Georgia weighs coal ash rules

Georgia environmental officials are considering rules to keep toxic coal ash from polluting the water we drink and the air we breathe.

Major coal ash spills in North Carolina and Tennessee prompted the federal government to regulate the ash, a byproduct of coal-fired power plants. Now it’s Georgia’s turn.

State regulators, utility executives, environmentalists and concerned citizens can weigh in on the proposed rules Thursday at a public hearing in Atlanta. Board members with the state Department of Natural Resources will ultimately decide whether Georgia's proposed rules will be more stringent than the federal regulations.

Utilities typically store coal ash in waste ponds or landfills, or they recycle it for concrete, wallboard or roads. Nearly 110 million tons of coal ash was generated in 2012, according to the American Coal Ash Association.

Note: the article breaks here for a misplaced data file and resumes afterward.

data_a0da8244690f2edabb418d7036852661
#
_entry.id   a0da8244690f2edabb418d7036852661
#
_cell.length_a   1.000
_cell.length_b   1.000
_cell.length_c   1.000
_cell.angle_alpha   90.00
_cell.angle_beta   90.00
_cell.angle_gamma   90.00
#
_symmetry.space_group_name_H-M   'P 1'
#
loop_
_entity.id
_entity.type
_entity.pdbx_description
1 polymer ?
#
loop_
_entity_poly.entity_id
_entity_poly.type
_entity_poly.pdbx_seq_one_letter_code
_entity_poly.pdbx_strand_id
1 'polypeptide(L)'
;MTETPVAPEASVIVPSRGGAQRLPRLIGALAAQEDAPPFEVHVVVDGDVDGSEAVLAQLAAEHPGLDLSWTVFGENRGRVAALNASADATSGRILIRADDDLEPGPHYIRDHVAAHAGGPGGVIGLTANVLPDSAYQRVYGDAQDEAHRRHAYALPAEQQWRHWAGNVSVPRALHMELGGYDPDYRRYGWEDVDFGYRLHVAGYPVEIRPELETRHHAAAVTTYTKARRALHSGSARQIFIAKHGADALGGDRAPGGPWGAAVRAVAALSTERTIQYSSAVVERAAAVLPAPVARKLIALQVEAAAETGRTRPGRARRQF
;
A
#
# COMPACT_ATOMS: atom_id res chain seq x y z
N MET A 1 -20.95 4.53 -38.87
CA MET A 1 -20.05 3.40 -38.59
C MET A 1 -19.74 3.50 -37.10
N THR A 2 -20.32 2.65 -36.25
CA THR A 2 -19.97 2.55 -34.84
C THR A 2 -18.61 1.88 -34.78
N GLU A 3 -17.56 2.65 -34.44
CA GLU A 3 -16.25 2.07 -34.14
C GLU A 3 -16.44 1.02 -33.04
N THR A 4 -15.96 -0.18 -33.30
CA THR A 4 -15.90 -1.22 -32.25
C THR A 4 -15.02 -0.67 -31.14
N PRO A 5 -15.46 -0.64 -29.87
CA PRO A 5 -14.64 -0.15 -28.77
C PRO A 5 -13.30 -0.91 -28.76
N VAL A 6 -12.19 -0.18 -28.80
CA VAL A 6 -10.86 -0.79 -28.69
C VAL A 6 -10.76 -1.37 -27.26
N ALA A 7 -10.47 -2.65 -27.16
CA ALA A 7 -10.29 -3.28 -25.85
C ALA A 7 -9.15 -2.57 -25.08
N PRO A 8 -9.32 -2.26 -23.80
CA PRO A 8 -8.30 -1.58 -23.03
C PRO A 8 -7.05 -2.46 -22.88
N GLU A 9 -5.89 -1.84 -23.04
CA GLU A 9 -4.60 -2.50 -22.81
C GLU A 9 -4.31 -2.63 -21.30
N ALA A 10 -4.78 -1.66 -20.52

Georgia Power generated 2.4 million tons last year. Its coal ash lagoons cover 2,300 acres, or the equivalent of nearly 1,800 football fields, according to an AJC analysis.

The ash contains some nasty stuff, such as mercury, cadmium and arsenic. The toxic metals can leach into ground and surface water and, as dust, rise into the air and lungs. Beryllium and other heavy metals were found at the Broadhurst Environmental Landfill below Jesup in 2011, the AJC discovered, yet not properly disposed until more than two years later.